The installation of stairs from lower garage to upper garage was underway.



Maybe they'll have the roof on by the time we get back from Yosemite.

See you soon.

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Sunday, October 23, 2011

Last Minute Substitute



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Placebo?

Do we really have control over the meeting
 room temperature, or are they faking us out?
 When I first read the official call to the fall meeting of the district my Soroptimist group is in, I thought it would be fun to go. I've never attended a Soroptimist activity other than local ones and this one specifically invited all members. When I look back on my own life experiences, I've attended no end of conferences and conventions, so it must be something I like to do. However, since it was to be held two weeks after the big wedding weekend, I wasn't at all sure I'd want to get up before the sun on another Saturday so soon again.

Then at our Soroptimist meeting on Tuesday, two of our planned participants had to cancel and there were vacancies. I pondered. Did I want to give up two hours of sleep on Saturday? ..Or not?

I decided to go for it.

To minimize my morning wake-up shock, I showered the night before (wet head in bed = Kewpie doll hairdo), laid out my clothes and shoes, had my purse items in my backpack along with notebook and camera, and set my cell phone alarm. Naturally, my car key went missing as I was about to leave, but I moved to the Plan B keys (key chain with a hunk of keys) immediately, and was on time to catch a ride with Cindi to the city that's about an hour away.

Egypt
On this rare occasion that I was sitting in the front seat not driving, I finally got this picture I've wanted for years. All those many years I'd driven my folks back and forth on this highway, my Mom had always piped up with "There's Egypt" when we'd see these triangular hills, particularly in the season when they are golden. "They look like pyramids," she'd say. Can it be that the tips of the pyramids have softened in the twenty-something years I've been making this drive?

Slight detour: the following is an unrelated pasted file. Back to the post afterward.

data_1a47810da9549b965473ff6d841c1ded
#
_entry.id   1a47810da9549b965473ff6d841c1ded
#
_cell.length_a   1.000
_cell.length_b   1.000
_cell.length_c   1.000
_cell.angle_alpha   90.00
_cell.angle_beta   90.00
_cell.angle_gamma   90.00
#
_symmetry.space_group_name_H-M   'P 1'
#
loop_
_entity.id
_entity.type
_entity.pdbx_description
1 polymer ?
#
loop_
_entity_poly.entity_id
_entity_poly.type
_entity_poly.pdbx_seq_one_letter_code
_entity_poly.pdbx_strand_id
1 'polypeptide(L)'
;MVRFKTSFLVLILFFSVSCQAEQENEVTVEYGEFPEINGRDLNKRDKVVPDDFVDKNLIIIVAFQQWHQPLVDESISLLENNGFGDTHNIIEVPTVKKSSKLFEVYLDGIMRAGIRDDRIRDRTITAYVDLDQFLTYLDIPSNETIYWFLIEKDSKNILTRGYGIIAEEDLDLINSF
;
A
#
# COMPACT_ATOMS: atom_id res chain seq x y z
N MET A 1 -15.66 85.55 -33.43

Pyramids
(Mama out there, this one's for you.)
  
We arrived à l'heure, one of the 11 clubs in the district attending the meeting in a very nice senior center. First continental breakfast, then down to business.



I'll spare you the business part of the meeting (which was most of it) but bring you a bit of frivolity for a good cause: a Mardi Bra Contest, wherein bras were to be decorated with an original design, to be subsequently donated to the Susan G. Komen 3 Day Walk volunteers to use or other fundraising events for Breast Cancer. I think there were about 13 entries (or maybe 17) but I'll bring you just a few that tickled me.

First, of course, is the one submitted from our club. Ours is the one on the left; I would have cropped the pic to show just it, except that the bra beside it is pretty cute too.

Ours, on the left



































Awards were given in three categories: Most Whimsical, Most Bling, and Overall Winner. Here I present the Overall Winner.


#1 "boobies in bloom"


I bought a cuddly sweatshirt with the Soroptimist logo on it from one of the clubs selling them there, and by the time we left, my simple backpack had devolved into an armload of individual items. Zip zip back up the hill and Cindi dropped me off at my car before taking Bonnie to her house. I had a little trouble locating my Plan B keys. They clearly weren't in my pocket -- turned out to be buried in the backpack. But what's this in the pocket? The key I couldn't find in the morning. I have no recollection of putting it there, so unless it levitated ... . Well, I just won't gripe when the gremlins of lost items bring them back.